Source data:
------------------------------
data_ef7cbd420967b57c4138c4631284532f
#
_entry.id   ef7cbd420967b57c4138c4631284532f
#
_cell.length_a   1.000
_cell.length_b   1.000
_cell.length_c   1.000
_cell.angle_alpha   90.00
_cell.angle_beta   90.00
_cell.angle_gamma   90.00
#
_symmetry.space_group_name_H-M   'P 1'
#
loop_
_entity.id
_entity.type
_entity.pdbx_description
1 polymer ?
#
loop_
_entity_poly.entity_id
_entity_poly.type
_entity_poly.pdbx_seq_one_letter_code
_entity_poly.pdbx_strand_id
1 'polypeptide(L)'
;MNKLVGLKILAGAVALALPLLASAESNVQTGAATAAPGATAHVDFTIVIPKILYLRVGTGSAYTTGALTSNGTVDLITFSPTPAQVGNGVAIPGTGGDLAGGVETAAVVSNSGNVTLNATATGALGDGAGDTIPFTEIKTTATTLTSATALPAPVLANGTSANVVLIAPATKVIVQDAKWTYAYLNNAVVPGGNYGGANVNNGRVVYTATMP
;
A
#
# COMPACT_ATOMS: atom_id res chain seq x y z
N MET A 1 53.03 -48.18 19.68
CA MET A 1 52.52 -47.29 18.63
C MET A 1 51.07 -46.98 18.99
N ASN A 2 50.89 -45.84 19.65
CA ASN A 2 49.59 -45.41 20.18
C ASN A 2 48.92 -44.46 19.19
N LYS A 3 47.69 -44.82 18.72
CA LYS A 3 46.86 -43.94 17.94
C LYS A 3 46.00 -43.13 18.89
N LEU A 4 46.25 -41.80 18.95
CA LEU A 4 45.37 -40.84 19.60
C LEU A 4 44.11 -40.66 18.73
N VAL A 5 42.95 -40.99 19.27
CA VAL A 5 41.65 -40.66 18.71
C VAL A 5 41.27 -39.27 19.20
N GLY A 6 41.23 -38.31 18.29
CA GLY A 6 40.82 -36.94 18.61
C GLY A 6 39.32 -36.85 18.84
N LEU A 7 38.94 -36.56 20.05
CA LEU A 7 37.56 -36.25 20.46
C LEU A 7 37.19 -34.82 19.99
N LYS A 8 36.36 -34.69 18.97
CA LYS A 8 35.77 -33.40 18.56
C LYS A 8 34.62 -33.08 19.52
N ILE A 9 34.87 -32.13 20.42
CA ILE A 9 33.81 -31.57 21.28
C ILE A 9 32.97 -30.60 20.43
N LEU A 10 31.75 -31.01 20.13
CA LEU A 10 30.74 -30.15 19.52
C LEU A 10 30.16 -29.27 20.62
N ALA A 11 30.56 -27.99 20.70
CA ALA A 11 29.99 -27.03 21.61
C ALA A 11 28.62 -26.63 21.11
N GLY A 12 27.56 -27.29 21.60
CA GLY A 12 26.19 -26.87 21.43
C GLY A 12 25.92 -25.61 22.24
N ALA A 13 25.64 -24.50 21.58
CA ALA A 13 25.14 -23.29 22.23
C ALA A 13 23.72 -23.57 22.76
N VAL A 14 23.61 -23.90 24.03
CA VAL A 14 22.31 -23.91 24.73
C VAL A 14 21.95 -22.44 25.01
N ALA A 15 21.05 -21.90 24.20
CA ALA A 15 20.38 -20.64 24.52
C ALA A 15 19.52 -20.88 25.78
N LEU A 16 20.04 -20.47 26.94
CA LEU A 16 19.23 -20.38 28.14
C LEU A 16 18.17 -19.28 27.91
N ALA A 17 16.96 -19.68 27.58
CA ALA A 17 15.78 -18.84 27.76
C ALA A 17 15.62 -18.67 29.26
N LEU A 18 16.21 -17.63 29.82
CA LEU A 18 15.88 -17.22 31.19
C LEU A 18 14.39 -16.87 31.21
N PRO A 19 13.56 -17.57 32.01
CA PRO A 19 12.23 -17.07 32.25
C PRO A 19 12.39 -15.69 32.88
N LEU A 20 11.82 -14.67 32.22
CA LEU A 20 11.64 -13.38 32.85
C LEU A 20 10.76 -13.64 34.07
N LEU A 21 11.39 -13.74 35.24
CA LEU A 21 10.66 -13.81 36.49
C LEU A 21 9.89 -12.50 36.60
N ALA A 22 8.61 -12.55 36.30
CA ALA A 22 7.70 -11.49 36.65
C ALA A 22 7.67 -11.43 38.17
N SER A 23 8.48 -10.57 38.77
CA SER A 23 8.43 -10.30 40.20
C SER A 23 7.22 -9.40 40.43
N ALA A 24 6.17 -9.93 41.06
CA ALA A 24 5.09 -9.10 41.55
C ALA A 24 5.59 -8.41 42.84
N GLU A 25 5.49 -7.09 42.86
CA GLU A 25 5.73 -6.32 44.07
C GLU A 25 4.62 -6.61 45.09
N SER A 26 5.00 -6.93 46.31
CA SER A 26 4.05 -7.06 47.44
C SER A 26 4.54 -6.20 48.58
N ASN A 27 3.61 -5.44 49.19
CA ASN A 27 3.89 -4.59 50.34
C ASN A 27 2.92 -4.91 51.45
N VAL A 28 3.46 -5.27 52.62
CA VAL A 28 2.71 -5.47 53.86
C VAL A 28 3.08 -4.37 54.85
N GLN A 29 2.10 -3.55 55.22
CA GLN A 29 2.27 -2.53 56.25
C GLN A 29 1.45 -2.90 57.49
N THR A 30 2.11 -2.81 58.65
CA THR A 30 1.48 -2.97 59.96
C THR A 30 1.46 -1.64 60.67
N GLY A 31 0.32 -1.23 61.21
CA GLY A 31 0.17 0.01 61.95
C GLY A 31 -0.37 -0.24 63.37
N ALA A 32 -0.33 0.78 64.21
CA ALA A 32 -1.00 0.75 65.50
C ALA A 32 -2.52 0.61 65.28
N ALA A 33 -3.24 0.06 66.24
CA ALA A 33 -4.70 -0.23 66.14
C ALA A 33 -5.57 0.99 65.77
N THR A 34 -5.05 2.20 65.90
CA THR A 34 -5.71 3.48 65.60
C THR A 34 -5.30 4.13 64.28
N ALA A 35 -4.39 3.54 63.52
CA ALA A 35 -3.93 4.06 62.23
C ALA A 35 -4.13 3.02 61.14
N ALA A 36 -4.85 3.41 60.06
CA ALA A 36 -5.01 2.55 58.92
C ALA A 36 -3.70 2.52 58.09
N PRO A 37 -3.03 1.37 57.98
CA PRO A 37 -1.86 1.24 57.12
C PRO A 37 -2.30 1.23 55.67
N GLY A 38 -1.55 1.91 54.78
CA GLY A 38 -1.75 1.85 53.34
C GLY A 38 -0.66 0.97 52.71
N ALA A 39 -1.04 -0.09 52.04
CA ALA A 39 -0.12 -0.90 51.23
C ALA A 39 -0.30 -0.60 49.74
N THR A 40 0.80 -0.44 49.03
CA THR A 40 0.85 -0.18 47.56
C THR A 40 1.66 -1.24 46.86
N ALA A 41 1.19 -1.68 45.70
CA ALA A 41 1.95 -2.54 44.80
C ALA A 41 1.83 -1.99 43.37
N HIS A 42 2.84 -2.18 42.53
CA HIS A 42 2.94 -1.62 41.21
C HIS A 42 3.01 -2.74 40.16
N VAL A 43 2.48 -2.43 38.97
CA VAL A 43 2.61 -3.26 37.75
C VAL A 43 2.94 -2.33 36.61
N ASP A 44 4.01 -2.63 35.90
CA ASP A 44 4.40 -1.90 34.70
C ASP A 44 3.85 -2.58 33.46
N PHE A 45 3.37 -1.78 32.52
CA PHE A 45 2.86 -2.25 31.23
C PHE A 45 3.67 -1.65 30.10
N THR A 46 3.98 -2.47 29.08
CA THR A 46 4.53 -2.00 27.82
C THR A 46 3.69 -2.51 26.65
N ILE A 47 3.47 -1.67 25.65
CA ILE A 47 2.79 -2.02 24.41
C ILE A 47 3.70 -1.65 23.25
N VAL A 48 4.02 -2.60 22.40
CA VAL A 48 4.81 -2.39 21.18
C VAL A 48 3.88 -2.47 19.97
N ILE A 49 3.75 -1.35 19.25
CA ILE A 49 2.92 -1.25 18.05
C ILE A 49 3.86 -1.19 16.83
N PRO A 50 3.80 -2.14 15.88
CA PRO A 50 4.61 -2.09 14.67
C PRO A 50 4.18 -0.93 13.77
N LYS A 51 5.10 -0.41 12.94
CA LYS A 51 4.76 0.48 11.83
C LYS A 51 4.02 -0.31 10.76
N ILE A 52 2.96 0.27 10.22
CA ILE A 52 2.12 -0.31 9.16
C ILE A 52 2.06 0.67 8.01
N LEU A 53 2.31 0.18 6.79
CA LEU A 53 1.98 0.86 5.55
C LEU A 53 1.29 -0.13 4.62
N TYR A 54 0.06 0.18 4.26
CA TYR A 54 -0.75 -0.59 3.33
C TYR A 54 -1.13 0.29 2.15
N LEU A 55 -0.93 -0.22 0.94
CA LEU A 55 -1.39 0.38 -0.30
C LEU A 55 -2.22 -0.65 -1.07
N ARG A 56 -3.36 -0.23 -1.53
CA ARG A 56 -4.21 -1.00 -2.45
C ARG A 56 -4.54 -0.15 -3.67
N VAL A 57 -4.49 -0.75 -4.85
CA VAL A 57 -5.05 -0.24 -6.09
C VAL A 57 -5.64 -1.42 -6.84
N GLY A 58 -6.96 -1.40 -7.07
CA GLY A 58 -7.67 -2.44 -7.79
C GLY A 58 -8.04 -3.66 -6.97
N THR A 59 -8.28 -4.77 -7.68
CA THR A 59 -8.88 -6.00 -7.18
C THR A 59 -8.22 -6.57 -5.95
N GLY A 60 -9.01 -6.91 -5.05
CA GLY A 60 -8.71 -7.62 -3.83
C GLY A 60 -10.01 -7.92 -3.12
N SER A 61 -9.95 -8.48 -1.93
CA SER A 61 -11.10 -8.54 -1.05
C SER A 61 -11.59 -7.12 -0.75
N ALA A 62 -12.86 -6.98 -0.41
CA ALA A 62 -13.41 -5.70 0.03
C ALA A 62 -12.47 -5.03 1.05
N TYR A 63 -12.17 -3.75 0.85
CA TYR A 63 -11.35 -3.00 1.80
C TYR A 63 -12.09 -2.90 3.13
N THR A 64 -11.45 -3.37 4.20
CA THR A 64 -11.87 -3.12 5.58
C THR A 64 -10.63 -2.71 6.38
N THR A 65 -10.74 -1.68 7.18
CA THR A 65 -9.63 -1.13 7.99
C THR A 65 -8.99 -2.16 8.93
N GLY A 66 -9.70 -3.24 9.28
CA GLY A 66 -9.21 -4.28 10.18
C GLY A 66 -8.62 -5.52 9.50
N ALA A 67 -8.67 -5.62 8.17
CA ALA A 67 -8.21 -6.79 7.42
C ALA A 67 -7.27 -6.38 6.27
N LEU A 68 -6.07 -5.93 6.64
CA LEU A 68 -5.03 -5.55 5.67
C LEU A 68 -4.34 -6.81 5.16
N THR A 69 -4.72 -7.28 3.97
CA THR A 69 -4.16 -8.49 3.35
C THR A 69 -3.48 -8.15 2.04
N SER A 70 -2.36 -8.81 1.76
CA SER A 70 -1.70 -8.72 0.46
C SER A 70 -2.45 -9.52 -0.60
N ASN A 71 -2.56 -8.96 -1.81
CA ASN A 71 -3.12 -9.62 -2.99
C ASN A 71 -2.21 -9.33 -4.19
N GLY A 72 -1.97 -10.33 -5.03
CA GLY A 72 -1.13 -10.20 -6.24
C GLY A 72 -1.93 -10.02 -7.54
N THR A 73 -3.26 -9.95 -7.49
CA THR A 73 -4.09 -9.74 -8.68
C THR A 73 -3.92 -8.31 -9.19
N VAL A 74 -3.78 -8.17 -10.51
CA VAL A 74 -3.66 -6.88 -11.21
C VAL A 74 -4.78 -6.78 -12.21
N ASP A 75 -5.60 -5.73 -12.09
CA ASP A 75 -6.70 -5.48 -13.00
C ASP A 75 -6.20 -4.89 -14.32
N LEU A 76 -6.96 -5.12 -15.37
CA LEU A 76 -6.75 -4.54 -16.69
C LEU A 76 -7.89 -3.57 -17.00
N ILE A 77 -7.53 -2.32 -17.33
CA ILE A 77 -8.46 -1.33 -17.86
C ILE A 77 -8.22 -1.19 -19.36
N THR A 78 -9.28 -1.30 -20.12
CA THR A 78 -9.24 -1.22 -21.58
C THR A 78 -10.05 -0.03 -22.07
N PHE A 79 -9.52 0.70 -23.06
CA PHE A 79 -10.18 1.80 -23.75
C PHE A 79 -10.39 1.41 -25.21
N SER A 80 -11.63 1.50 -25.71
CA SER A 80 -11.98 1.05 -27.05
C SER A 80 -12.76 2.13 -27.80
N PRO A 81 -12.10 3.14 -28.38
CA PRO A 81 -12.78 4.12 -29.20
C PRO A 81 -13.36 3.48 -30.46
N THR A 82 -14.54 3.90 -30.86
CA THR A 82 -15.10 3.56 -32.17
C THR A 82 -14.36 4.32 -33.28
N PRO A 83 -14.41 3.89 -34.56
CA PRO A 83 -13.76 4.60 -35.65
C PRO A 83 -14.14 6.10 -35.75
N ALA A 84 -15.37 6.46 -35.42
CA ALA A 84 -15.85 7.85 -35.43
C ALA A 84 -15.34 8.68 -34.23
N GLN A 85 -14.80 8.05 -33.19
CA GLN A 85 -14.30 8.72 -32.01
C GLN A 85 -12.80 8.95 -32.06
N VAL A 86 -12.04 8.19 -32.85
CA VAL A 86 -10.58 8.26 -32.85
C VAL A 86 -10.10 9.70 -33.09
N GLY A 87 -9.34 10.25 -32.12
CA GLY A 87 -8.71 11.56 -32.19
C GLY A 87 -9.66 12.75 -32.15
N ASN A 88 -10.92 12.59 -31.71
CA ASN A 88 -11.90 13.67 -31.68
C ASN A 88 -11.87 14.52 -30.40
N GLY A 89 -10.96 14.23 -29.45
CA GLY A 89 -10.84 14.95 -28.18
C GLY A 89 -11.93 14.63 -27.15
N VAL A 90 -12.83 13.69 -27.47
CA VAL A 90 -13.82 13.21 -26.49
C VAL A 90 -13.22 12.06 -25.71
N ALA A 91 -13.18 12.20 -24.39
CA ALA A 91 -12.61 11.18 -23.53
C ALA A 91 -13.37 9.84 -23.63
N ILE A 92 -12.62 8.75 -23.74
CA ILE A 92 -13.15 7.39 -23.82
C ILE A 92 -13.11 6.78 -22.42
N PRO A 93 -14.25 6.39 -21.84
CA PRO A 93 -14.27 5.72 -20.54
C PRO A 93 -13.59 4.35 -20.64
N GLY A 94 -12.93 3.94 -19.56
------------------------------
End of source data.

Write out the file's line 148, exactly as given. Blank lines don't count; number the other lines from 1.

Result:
N THR A 40 0.80 -0.44 49.03